Enjoy the work. And for those who are curious about the title, consider why Hades is also called 'Pluton'.


The poet sought to deconstruct

The construct that is DEATH,

Which men, for years

(So it appears)

Struggle with each breath.

The poet sought the means to start,

Beginning with the end,

And so he strove

To that fell grove

Where serpent called us ‘friend’.

A THlivering and THlimy knave

Friend THerpent waTH to be.

The poet found

The wyrm waTH wound

Around the fatal tree.

‘Hail, thief,’ said our poet then,

‘Progenitor, oh why?

Why did you seek

To make the meek

And humble men to die?’

‘Oh, poet,’ said he in forkèd tongue,

‘I’ll say to you, my second.

Beyond the grasp

And angel’s clasp

Was death to you pre-reckoned.’

‘When I had hands and limbs to spare

On work and idle game,

The tree was made

And there displayed

By God before I came.’

‘Who did make the bough bear fruit,

That fruitless fate would store?

Who engendered

That which ended

All men in that core?’

And in this witty, pretty talk,

The serpent smirked and smiled.

The poet squirmed:

‘This evil wyrm’d

Have me most beguiled!’

‘Fine, wyrm, that you did not create

Hard death, I’ll not deny.

But with a rhyme,

You’ll not hide crime.

You poisoned us all. Why?’

Said serpent, ‘I shan’t lie to you,

I did it for a lark!

Why should men savour

All of God’s favour,

With all born from his spark?’

‘We share Prometheus’s flame,

And the kick galvanic

That’s beyond the ken

Of mortal men

And infernal mechanic.’

‘Yet God gave you pastoral joy

That man would never strive,

But us “animals”

Were peripherals

That fought to stay alive.’

‘We had love – a love of sorts –

Like you, and we had ire,

And in our toil

Upon the soil

We, alone, perspire.’

‘If you could feel the hate consume,

The burning, boiling wrath,

Then you, my friend,

Would God contend

Upon the curling path.’

‘But mine is not the crime, you see,

No serpent made “contrite”.

I merely offered

Into man’s coffer

Fruit, but mankind had to bite!’

‘I’ve told my tale, enough, I say!

I’m punished but I have a voice.

To crawl before men?!

I’d do it again,

To see men fall. You had a choice.’

The answer wrecked the poet’s skull

And hands in hair became a rake.

Solution bereft,

He turned and left

The most subtle brother snake.

And so the poet searched the world

For the D, the A and E.

He walked for days

`Neath the sun’s rays

Till the twins he came to see.

Their skin was pale as diamond dust,

Their clothes a tapestry,

Their voices soft,

Their swords aloft,

Phantom shinigami!

And in their eyes, a greyness,

That unfaceable cold.

A hissing churl,

A virgin girl

Just four centuries old.

The poet asked if DEATH could die,

Or the dead gain second birth.

(EE-Ay) said he,

(EE-Ah-DA) she,

And the churl cried out in mirth.

‘There are no routes for runaways,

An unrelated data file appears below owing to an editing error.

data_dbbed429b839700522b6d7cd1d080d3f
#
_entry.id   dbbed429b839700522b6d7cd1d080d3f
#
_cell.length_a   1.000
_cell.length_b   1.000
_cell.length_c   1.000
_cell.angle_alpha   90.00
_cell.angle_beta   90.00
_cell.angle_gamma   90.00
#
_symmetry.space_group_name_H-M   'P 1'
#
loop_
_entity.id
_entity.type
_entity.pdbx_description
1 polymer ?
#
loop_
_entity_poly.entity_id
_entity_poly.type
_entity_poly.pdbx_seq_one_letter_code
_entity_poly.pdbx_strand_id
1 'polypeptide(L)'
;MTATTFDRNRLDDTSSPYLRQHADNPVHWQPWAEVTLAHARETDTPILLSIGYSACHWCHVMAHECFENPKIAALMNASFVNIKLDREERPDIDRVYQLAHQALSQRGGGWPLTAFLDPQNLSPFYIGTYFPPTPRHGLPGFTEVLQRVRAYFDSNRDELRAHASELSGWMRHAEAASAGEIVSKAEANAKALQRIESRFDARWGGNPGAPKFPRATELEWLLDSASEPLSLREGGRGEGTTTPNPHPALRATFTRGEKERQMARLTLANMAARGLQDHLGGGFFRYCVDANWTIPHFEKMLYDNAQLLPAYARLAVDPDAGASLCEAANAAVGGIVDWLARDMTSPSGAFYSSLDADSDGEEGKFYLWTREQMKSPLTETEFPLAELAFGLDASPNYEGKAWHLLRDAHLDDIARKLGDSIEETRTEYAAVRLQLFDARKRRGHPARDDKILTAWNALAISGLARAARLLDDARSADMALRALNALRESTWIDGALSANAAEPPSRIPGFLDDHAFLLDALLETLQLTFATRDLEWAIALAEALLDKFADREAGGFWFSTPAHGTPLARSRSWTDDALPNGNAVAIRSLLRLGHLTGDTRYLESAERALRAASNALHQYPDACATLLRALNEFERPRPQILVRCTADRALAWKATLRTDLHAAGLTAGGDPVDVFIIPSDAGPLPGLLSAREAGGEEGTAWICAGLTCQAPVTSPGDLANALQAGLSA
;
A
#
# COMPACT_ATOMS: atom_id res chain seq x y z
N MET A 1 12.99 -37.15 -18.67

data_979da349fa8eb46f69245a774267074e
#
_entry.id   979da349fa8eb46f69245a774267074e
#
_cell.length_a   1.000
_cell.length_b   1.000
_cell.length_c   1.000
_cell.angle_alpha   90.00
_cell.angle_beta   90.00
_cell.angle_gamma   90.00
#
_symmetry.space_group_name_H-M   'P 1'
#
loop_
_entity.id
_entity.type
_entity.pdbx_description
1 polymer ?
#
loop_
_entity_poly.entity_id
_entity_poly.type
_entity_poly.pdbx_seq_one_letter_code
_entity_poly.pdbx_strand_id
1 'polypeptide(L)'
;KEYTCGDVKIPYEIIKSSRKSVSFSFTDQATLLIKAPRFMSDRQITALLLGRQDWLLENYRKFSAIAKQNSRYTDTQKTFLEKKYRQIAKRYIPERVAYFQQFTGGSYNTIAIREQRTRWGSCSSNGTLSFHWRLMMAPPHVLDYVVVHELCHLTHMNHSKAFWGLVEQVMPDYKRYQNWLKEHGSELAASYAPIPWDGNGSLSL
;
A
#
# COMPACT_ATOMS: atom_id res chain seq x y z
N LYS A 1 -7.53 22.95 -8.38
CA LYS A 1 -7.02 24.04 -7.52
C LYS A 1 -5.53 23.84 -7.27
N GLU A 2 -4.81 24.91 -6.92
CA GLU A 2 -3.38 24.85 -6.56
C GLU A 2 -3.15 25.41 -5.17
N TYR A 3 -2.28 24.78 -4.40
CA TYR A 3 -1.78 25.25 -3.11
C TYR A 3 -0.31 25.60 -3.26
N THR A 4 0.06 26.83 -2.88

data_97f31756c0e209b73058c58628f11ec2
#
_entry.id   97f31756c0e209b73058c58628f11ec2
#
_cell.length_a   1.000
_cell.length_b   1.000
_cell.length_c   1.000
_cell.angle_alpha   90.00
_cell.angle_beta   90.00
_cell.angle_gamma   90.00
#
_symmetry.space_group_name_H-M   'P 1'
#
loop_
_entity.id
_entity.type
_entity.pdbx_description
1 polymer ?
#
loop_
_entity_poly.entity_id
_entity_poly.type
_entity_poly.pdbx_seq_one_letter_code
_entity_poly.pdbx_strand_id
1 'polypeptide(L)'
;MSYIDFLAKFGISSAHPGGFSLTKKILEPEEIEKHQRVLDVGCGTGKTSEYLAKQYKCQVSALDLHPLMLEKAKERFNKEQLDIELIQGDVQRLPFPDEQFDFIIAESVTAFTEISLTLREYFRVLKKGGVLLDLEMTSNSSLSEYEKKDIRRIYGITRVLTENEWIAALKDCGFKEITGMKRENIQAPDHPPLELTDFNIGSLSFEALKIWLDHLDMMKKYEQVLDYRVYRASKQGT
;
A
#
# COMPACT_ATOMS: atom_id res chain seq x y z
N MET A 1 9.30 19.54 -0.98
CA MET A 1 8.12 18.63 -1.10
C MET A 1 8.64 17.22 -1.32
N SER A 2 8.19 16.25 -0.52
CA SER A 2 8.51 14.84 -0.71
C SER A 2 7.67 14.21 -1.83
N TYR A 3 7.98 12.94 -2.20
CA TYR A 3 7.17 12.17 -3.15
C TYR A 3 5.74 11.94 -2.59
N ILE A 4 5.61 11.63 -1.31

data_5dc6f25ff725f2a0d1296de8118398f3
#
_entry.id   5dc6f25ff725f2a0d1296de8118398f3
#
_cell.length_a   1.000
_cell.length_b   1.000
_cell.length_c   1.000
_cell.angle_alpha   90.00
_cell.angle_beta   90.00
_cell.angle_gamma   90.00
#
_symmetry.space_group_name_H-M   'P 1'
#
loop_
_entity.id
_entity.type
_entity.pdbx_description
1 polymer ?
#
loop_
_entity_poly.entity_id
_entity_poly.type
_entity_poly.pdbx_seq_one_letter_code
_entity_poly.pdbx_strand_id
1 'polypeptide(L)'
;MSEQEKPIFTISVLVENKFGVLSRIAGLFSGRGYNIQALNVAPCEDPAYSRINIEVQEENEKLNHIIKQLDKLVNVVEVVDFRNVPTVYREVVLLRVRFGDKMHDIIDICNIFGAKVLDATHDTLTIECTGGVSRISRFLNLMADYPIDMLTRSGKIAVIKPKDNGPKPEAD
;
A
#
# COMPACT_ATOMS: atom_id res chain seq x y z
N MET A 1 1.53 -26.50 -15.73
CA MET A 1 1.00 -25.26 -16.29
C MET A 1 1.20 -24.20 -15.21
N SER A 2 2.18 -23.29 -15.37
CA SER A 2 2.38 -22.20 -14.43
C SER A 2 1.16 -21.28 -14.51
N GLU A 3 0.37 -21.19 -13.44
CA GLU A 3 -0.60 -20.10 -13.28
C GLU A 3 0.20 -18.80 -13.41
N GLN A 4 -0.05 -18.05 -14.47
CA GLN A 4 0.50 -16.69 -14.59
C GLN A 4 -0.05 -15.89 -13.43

Nor bargains to be made,

No half or whole,

Just soul for soul,

And we are always paid.’

Inflated with all pompous joy,

Was the sanguine psychopomp.

For his despair,

The poet would swear

He’d landed in a swamp.

And yet he could not now lose hope,

So he made one request:

Of the maid and the squire

He asked for their sire

And the nature of his address.

Then, the virgin maid did speak,

‘Our father, he is no more.

He unburdened himself

Of his scythe on a shelf,

And walks on a distant shore.’

‘And if he lived? No answer would

Come shield you from the dead.

You must, in turn,

New humbleness learn

And live true life instead.’

The poet thanked them for their time,

Yet heeded not advice.

He searched for D

Most steadfastly:

The greatest charm came thrice.

He worked for years and decades past,

And still no cure was reared.

The stanzas cried,

And they denied

That lifelessness appeared.

Although we hoped he’d find the cure,

We never thought he would.

We’re not surprised:

We realised

That we’d all D-



It's a cheery one, that.

Signing off.

October 10, 2007

Poetry: I shall not say it

Hi, back again.

Here's something I wrote a while back. Inspired by a poem by Auden (I forget the name, but it contained the immortal lines 'Time will say nothing except I told you so'). I like this one, because it has an illusion of delicacy around it. As always, feedback appreciated.

Enjoy liberally.

 I Shall Not Say It:

I shall not say it

In a passed around note

That seems a lie handwritten

Or in a text that pays by the word

And so cheapens the way

In which I feel.

Let me say it

In eyes that dart

Around your features

And rest on your eyes –

Until you turn my way.

I shall not say it

In any bold declaration

Like those who have done so

Before, and actors

On screens professing

Heartfelt fake fantasies

Of adoration.

Let me say it

In the holding of your hand

In mine, gently squeezing,

Firm, yet yielding

To your wants.

I shall not say it

It in a dark room

Gently lit,

Whispering as if

We were not alone

In our private little world.

Let me say it

In a brief embrace –

A hug, at least –

Fleeting before

Your latest appointment.